Find new historical collections for research and teaching at ALA Midwinter

If you will be attending the midwinter meeting of the American Library Association, please visit our exhibit for a demonstration of our new and recent collections. The acclaimed resources highlighted below were created for researching and teaching American and world history over the past four centuries. If we miss you in Boston at booth 1417, please use the links below to request more information, including pricing. 


African American Newspapers, Series 2, 1835-1956

Completing the world’s most comprehensive collection of its kind, African American Newspapers, Series 2, is the essential complement to Series 1 of this widely acclaimed resource. Series 2 now adds virtually all other available newspapers in this genre, including many rare titles—in all, more than 75 publications from 22 states and Washington, D.C. REQUEST PRICING 


American Business: Agricultural Newspapers

Find new historical collections for research and teaching at ALA Midwinter

Educated Fleas, Health-Giving Beer, and Sweet-Smelling Elephants: Highlights from American Pamphlets, 1820-1922

The December release of the New-York Historical Society’s American Pamphlets includes a publication by the inventor of the flea circus (with descriptions of more than 15 individual acts), a glossy promotional pamphlet from a 19th-century beer brewery, which offers a room-by-room tour of their Manhattan plant, and a brief book about elephants with striking engravings.


The history of the flea; with notes, observations and amusing anecdotes. By L. Bertolotto, the original inventor of the exhibition of educated fleas (1876)

 

Legs have I, and never walk,

I backbite all, but never talk.

Mr. Bertolotto lived in London where he claims he was the first to exhibit what came to be known as a flea circus. This is his account of how he manipulated the fleas into unusual behavior and developed that “invention” into his exhibition of their performances for many of the crowned heads of Europe. Apparently, it was a sensation. He begins with a scientific examination of the insect:

Pulex, the Flea, in Zoology, a genus of insects belonging to the order of Aptera. It has two eyes, and six feet, fitted for leaping, the feelers are like threads, the rostrum is inflected, setaceous, armed with a sting, and the belly is compressed.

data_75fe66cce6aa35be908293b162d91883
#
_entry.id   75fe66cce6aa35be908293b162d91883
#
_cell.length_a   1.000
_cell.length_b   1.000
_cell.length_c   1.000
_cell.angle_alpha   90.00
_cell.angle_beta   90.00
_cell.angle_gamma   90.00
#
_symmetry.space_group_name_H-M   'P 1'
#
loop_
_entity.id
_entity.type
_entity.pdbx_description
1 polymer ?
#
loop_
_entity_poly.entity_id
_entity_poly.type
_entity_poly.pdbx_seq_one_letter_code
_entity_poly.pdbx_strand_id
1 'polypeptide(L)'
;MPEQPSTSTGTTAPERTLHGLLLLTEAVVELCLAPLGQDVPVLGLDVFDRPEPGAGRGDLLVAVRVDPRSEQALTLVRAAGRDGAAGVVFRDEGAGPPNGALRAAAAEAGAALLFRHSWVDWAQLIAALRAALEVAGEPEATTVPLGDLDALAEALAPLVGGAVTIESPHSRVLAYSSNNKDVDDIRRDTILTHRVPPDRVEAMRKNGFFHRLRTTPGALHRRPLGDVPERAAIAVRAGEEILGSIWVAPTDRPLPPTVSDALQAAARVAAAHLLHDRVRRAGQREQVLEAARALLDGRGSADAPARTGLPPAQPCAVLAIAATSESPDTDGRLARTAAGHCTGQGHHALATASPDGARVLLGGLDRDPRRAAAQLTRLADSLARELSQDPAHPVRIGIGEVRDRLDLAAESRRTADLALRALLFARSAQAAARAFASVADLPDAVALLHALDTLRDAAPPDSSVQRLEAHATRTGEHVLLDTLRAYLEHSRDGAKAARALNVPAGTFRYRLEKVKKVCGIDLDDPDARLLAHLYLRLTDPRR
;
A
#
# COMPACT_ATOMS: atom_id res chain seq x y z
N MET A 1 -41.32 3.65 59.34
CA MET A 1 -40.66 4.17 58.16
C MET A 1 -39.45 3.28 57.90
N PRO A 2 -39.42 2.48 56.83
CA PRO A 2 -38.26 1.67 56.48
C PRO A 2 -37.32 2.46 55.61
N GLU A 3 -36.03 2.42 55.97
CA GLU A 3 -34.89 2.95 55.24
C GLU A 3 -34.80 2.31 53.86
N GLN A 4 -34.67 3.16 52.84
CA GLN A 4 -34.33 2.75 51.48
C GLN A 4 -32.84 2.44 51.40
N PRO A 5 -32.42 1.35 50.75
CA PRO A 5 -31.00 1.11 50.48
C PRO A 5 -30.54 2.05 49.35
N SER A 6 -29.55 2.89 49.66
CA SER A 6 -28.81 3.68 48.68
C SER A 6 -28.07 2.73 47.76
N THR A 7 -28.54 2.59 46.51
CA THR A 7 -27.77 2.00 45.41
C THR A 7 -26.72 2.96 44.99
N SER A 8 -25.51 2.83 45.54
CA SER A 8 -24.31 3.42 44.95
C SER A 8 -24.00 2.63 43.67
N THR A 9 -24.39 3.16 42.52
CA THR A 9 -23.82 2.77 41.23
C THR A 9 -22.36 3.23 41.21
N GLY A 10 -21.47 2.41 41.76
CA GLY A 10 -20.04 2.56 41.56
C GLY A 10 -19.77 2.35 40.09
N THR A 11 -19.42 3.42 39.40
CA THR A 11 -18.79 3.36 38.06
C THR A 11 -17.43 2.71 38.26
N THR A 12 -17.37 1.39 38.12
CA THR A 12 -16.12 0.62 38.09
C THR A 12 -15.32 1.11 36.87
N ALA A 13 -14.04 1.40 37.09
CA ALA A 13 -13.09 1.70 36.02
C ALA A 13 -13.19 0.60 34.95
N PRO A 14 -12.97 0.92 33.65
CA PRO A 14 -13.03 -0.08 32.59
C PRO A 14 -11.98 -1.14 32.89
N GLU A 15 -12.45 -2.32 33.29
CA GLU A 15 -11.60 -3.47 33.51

He notes that: 

Educated Fleas, Health-Giving Beer, and Sweet-Smelling Elephants: Highlights from American Pamphlets, 1820-1922

Tapas Rojas: Brief Reports on Cold War Communism in Latin America

Marchers for Allende, 1964. Photograph by Jim WallaceHyperinflation in Venezuela and Argentina. Transformative elections. Plummeting oil revenue for Brazil. Leftist governments have faced significant political and economic challenges recently. Fifty years ago, regional socialist experiments were at a more nascent and often violent stage in their development.

In this month’s highlights from Joint Publications Research Service (JPRS) Reports, 1957-1995, we’ll peruse family snapshots of Latin American politics back when communism—for all its bloodshed and “red” ideology—appeared more black-and-white.


Guerilla Threats against Peasantry

La Esfera (The Globe) – 3 December 1962

In what could be the first line of a novel, the opening sentence of this report says volumes about life in Venezuela in 1962: “Fabricio and his partisans threatened to shoot the peasants.” Che Guevara’s name comes up, as does the revolutionary character of Jesus Christ’s ministry on Earth.


Bolivian Peasant Leader Attacks Police and Defies Minister of Government

Presencia (Presence) – 23 November 1962

A government attempt to retrieve a stolen vehicle turns into a five-hour confrontation.


Communist Political Activities in Brazil

Novos Rumos (New Ways) – 14-20 December 1962

Conferences rather than confrontations here as the peasants attempt to consolidate their power and better their situation.


Cuban Economic Highlights—1961

Revolucion (Revolution) – 30 December 1961

Tapas Rojas: Brief Reports on Cold War Communism in Latin America

“A Wild and Dismal Lament”: Highlights from African History and Culture, 1540-1921

The December release of African History and Culture, 1540-1921: Imprints from the Library Company of Philadelphia includes a collection of works arranged as a travel narrative by Catherine Hutton and two multi-volume publications by Richard Lemon Lander, explorer of western Africa.


The Tour of Africa (1819)

Arranged by Catherine Hutton

Catherine Hutton was a novelist, historian, and prolific letter-writer and receiver; over her 90 years she amassed a collection of over 2,000 letters from a wide array of correspondents. Her interest in such a diversity of perspectives is reflected in her approach to The Tour of Africa:

The design of the following work is to assemble together all that is most interesting relative to Africa; to bring whatever may have been described by different travelers, or mentioned at various times by the same traveler, into one point of view; and to form the whole into a regular narrative. It appeared to me that these objects would be best attained by creating an imaginary traveler, who should speak in his own person. I am aware that truth and fiction should not be mingled, and I have not mingled them. They are distinct, though they constantly appear together; the traveler himself being ideal, and all he recounts true, as far as the best authors can be relied upon.

This three-volume compilation contains accounts “of all the countries in that quarter of the globe, hitherto visited by Europeans; with the manners and customs of the inhabitants.”

Below are two of the maps Hutton includes:

“A Wild and Dismal Lament”: Highlights from African History and Culture, 1540-1921

“Never-Failing Fount of Loyalty and Patriotism”: Perspectives on African Americans in the U.S. Armed Forces